How it's Made: Part 2!

Note:  This is part 2 of a two part series on my process.  You can find Part 1 of the series here. 

Once I have finalized the composition and traced the shapes, I cut out the rough shape using a scroll saw.  Multiple small pieces can be cut from the same block, while larger pieces usually use the entire block.  Once the shapes are cut, I use a disc sander to refine the shape. 

Ovals that have been cut out and sanded on the disc sander.  If you look closely, you can see the pencil markings I use as a guide while sanding. 

Ovals that have been cut out and sanded on the disc sander.  If you look closely, you can see the pencil markings I use as a guide while sanding. 

Next, I refine the shape further by hand using sanding sticks.  The shapes are a challenge to sand evenly because of the combination of very different materials, as well as the visual distraction from the pattern. 

Here I have traced the shapes on paper to check against the templates without the visual distraction of the pattern. 

Here I have traced the shapes on paper to check against the templates without the visual distraction of the pattern. 

After the edges of the shapes are sanded I begin the process of sanding the parallel sides.  If I am making a pair of earrings, I cut the shape in half with a jewelers’ saw, creating a mirror image effect.  Starting from a course grit (120) I sand the edges to a fine grit (1500)

While I am sanding, I continuously check the sides of the piece with digital calipers to ensure that the thickness is the same throughout the shape, and the sides are parallel.

While I am sanding, I continuously check the sides of the piece with digital calipers to ensure that the thickness is the same throughout the shape, and the sides are parallel.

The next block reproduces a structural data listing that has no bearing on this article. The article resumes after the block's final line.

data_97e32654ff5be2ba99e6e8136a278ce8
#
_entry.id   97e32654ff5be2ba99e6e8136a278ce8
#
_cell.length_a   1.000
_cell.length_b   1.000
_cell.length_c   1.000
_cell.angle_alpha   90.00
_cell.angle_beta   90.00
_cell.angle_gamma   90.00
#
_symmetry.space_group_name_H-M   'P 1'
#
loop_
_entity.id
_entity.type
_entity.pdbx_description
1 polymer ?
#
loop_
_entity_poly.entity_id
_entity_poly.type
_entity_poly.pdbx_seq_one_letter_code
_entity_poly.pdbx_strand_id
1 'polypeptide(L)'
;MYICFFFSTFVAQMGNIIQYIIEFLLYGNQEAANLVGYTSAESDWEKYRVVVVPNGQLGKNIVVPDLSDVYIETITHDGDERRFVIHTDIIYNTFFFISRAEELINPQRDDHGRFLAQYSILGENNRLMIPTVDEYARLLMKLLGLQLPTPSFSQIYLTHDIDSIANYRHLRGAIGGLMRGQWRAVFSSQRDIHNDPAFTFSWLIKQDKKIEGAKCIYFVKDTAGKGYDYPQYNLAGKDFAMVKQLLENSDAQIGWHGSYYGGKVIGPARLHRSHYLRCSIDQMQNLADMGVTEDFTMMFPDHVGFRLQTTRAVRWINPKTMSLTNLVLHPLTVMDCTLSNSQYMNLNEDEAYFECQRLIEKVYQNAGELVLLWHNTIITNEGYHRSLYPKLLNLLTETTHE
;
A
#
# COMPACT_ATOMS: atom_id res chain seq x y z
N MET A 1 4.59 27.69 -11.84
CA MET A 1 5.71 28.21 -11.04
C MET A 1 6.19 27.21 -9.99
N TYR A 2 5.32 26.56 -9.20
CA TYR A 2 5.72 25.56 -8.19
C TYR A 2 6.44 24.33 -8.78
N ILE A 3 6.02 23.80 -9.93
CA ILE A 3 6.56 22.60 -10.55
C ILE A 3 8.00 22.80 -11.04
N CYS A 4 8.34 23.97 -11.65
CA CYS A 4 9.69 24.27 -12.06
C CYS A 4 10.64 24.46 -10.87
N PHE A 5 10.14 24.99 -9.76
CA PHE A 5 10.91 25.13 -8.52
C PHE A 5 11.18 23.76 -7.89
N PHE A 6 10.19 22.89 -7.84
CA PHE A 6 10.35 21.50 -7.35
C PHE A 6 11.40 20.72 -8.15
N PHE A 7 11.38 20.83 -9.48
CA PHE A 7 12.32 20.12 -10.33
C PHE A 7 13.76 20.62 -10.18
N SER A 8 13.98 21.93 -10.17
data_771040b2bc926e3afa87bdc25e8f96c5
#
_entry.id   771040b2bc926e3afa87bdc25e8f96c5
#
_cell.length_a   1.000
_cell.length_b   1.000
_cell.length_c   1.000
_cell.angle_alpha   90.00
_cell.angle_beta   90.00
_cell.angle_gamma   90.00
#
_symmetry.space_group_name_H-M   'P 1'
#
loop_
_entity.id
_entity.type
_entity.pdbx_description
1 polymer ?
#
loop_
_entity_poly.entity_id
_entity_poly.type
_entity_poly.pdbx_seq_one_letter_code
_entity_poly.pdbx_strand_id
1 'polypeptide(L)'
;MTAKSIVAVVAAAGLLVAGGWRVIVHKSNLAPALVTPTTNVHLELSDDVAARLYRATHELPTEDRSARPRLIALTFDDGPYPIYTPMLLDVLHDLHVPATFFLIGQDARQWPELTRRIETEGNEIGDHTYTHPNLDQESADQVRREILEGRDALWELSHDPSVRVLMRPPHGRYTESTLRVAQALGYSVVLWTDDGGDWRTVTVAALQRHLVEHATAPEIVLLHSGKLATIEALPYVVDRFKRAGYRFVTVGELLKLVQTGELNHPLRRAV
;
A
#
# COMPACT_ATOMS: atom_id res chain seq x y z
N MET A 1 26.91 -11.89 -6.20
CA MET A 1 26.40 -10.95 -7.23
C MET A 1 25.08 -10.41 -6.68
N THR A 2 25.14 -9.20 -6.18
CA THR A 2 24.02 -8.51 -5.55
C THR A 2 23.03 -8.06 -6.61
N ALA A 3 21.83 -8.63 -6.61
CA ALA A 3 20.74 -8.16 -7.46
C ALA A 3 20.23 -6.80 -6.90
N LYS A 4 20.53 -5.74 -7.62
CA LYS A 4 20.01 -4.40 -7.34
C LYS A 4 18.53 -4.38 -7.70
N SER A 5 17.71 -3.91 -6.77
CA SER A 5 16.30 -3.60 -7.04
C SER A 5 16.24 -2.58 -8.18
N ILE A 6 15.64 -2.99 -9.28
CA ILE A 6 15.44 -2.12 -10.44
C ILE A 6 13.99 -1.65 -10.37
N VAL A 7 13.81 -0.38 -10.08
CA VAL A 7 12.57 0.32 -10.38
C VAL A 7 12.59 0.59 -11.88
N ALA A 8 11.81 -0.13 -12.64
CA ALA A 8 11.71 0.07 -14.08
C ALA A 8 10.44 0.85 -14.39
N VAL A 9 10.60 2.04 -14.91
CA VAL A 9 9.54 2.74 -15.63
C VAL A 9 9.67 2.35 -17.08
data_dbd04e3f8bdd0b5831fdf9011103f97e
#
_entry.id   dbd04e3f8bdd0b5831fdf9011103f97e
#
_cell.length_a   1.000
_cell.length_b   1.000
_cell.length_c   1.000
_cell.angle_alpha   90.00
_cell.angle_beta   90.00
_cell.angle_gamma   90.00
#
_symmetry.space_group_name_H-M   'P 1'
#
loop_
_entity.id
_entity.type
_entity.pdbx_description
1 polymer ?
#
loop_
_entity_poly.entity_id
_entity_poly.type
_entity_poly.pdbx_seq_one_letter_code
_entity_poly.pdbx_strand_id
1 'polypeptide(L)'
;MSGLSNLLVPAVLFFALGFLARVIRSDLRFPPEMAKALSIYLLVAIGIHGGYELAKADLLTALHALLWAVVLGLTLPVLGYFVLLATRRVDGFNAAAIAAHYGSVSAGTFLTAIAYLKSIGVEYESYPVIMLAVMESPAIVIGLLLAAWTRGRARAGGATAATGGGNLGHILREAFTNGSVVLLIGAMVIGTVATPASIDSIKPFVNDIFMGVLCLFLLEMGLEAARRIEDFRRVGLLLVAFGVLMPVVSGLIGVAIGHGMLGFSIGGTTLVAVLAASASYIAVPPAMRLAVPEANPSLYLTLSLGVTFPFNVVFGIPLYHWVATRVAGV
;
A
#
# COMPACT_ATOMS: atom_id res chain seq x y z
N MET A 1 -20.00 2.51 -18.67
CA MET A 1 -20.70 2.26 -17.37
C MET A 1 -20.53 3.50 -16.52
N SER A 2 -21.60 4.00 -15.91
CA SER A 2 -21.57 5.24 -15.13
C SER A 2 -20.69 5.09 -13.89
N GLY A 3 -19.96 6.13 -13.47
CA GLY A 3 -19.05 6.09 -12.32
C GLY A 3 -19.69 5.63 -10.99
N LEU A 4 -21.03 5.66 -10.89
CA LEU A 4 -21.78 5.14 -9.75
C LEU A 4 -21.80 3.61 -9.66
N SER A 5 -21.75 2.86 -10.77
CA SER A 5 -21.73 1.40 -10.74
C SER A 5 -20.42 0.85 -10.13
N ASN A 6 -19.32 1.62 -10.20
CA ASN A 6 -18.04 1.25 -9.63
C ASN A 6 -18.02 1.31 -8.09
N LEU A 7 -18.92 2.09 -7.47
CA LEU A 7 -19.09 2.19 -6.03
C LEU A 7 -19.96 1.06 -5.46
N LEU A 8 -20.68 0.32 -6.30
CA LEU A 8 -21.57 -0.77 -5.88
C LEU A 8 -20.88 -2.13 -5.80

The next step is sealing the pieces with microcrystalline wax.  This not only protects the wood but also brightens the colors and adds depth to the wood grain.  This is one of my favorite parts of the process – the pieces instantly transform when the wax is applied!

The final part of the process is making the metalwork.  Using recycled sterling silver, I hand fabricate each part using raw materials such as wire and sheet.    

Here I am fabricating a necklace part.  The pins are milled to fit into the curved piece and serve as the internal structure of the pendant,  while the curved piece will connect the pendant to the cord. 

Here I am fabricating a necklace part.  The pins are milled to fit into the curved piece and serve as the internal structure of the pendant,  while the curved piece will connect the pendant to the cord. 

After I fabricate the metal pieces, I clean up any solder and sand them from a course grit (320) to a fine grit (1500) creating a brushed finish on the sterling silver.  My finishing techniques have been refined over many years of working in the jewelry trade; Did you know I used to refinish high end watches? 

The next step is to either apply a surface patina.  If the piece has a bright finish, I use a process called depletion gilding to bring the fine silver to the surface of the piece by heating the piece and removing any surface oxidation many times to achieve a brighter finish. 

Finally, I assemble the finished pieces.  Some of the pieces use an internal pin structure to hold the wood and metal together, while other pieces such as earrings use rivets to allow movement. 

Here I am riveting a pair of earrings. 

Here I am riveting a pair of earrings. 

And then the piece is finished and ready to wear!  As you can see, each piece is a labor of love taking many hours to complete. 

Thank you for following along in this behind-the-scenes look a my process.  Be the first to know about new blog posts, events, shop updates and more by joining the mailing List.  Plus, mailing list members get 10% off their first online purchase!